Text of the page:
My four and half years as an undergraduate student had a major role in shaping my professional profile. I understand many people end up dropping out and trying other programmes before they can finally find their vocation, but for me it was love at first sight. When I entered university, there were about 25 people in my class, most of whom had already studied English for many years. I was one of the few odd men out. Apart from the not very effective secondary school lessons, I had had just about 20 hours of formal English language instruction at my former teacher’s school. And now I was in a programme that would teach me how to teach a language I barely knew myself. Quite a challenge! I took it on and got round it! During my undergraduate years I managed to work for four consecutive terms as an English language teacher at the university’s extension courses. I also taught myself some Spanish, had a one-year course of Latin and did a six-month course of German.

From 2009 to 2010 I worked in a small language school in one of the suburbs of Pelotas. Then I graduated and got a new job in Yázigi, a high-profile language school chain, the oldest in Brazil. Still in 2010 I met (on a penfriend website for language learners) the person who would become my wife a couple of years later, a Russian girl called Ekaterina. When we first met in person, in 2012, she gave me a Russian coursebook, and that is how I started learning one more language.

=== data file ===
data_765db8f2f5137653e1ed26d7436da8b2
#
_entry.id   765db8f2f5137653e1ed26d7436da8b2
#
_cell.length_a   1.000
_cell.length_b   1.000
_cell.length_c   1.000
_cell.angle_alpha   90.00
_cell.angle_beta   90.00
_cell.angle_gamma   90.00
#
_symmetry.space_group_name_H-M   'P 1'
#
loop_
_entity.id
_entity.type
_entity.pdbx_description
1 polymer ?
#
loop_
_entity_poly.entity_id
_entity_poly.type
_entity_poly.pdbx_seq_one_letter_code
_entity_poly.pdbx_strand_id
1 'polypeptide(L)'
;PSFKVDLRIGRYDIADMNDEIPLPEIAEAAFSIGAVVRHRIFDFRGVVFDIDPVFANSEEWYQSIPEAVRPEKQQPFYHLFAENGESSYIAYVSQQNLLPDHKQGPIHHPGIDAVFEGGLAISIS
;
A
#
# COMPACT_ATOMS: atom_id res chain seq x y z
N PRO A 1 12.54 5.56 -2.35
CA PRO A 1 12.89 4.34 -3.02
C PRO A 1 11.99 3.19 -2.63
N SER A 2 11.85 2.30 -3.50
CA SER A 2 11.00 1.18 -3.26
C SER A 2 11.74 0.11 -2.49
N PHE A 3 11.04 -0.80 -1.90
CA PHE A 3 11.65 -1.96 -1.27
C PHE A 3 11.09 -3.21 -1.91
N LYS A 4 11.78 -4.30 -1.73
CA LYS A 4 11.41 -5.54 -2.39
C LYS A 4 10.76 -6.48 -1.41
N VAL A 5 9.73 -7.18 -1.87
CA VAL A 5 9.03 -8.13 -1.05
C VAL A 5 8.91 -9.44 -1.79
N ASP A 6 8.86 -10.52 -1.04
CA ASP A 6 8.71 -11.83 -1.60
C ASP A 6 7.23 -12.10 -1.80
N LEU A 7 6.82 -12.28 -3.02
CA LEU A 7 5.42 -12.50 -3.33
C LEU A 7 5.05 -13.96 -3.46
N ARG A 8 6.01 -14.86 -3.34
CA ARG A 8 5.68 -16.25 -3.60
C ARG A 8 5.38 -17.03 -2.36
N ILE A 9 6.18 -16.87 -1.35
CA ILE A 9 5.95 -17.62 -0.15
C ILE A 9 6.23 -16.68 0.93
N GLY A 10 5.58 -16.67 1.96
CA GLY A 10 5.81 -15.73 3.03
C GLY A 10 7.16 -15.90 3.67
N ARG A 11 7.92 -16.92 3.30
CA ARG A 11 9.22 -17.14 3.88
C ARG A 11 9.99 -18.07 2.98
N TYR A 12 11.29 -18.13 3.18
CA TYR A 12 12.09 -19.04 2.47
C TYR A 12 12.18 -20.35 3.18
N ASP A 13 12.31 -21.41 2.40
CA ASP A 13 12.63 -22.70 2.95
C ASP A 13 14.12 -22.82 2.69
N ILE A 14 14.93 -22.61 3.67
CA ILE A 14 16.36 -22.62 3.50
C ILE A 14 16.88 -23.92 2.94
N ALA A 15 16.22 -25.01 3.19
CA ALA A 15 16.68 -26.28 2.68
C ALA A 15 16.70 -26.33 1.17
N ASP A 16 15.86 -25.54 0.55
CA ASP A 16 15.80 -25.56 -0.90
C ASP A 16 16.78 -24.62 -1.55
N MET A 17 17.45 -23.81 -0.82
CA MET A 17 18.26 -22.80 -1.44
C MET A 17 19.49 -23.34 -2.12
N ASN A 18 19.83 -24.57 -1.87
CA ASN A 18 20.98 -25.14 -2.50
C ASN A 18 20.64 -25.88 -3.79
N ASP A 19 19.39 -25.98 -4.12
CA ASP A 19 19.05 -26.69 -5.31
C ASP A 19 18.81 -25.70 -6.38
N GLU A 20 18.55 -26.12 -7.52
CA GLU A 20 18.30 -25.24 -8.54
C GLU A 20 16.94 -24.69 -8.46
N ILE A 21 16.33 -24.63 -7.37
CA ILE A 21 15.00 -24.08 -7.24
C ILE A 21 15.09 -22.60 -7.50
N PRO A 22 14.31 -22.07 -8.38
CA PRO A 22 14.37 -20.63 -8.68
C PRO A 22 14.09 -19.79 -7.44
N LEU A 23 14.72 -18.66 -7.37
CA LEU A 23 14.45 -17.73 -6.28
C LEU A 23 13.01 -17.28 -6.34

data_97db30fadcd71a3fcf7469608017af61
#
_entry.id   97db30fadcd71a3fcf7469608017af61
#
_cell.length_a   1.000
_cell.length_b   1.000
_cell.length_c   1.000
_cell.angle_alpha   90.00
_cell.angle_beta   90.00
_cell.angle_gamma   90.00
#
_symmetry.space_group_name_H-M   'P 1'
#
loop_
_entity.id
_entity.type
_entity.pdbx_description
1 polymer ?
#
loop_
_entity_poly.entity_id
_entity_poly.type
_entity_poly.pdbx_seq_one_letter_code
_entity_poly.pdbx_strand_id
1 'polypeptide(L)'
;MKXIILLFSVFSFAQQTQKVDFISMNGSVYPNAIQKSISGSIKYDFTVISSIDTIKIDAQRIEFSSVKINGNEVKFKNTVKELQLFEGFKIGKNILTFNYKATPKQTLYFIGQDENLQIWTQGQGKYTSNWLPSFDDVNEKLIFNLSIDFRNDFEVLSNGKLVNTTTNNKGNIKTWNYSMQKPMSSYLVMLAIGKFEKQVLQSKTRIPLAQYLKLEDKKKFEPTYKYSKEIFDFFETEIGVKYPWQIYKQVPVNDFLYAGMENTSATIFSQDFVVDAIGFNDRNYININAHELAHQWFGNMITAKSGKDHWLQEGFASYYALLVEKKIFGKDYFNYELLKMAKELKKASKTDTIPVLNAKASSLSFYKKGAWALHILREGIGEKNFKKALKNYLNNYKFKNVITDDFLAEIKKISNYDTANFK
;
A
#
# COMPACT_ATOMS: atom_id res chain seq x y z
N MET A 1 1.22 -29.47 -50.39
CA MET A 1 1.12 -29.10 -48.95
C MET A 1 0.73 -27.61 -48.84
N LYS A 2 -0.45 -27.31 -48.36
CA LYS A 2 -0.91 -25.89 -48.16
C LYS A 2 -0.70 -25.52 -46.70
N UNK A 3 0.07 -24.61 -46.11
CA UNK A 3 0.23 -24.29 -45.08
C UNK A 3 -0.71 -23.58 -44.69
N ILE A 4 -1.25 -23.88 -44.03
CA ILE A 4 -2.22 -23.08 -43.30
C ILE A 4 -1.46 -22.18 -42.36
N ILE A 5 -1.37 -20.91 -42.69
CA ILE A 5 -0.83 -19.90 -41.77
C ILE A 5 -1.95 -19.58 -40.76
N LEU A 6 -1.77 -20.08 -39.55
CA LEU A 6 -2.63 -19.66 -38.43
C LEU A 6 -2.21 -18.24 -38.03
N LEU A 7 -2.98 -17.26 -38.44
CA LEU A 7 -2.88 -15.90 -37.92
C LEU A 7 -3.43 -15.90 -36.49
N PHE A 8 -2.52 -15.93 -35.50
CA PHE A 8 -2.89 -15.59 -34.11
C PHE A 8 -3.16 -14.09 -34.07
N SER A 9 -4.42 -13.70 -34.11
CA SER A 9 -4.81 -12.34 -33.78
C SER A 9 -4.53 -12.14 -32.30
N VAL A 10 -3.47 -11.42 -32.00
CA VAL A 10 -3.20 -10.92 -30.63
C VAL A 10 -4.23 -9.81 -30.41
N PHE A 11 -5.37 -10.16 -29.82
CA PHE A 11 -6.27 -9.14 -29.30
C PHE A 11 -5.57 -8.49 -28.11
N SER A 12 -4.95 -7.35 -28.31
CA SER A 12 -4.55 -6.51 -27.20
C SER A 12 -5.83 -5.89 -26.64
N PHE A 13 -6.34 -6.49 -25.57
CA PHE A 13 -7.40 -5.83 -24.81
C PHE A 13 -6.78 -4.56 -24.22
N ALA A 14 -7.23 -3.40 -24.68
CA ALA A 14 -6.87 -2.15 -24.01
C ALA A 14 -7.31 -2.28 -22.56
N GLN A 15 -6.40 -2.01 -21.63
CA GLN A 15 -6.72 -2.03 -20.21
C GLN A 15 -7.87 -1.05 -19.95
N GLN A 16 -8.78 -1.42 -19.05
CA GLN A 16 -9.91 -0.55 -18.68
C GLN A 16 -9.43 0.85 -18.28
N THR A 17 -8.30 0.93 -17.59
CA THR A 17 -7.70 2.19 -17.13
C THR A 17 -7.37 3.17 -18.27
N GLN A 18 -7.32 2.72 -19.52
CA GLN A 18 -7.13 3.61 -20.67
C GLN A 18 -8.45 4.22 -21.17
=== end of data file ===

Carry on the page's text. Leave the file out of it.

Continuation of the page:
Two years ago, when I was trying to make up my mind about what to investigate in my Master’s degree research, I remembered all those foreign languages I had had any sort of closer contact with – namely, Ancient Egyptian, Arabic, English, Spanish, Latin, German, and Russian. On several occasions while studying one of those languages, I felt that what I knew about another language could help me. I used my previous linguistic knowledge countless times, both consciously and unconsciously, to get hold of new vocabulary or structures in the language I was learning. That was it! My research was going to be about cross-linguistic influence in foreign language learning.

Today, somewhere halfway through my dissertation research, I am sure that was the right choice. I am more and more convinced that second/foreign language learning and teaching depends a lot on the knowledge teachers and learners have about language contact and crosslinguistic similarities, so I am going to use this blog to share with you my research and talk about other interesting topics related to multilingualism, language contact and foreign language teaching.

See you next time!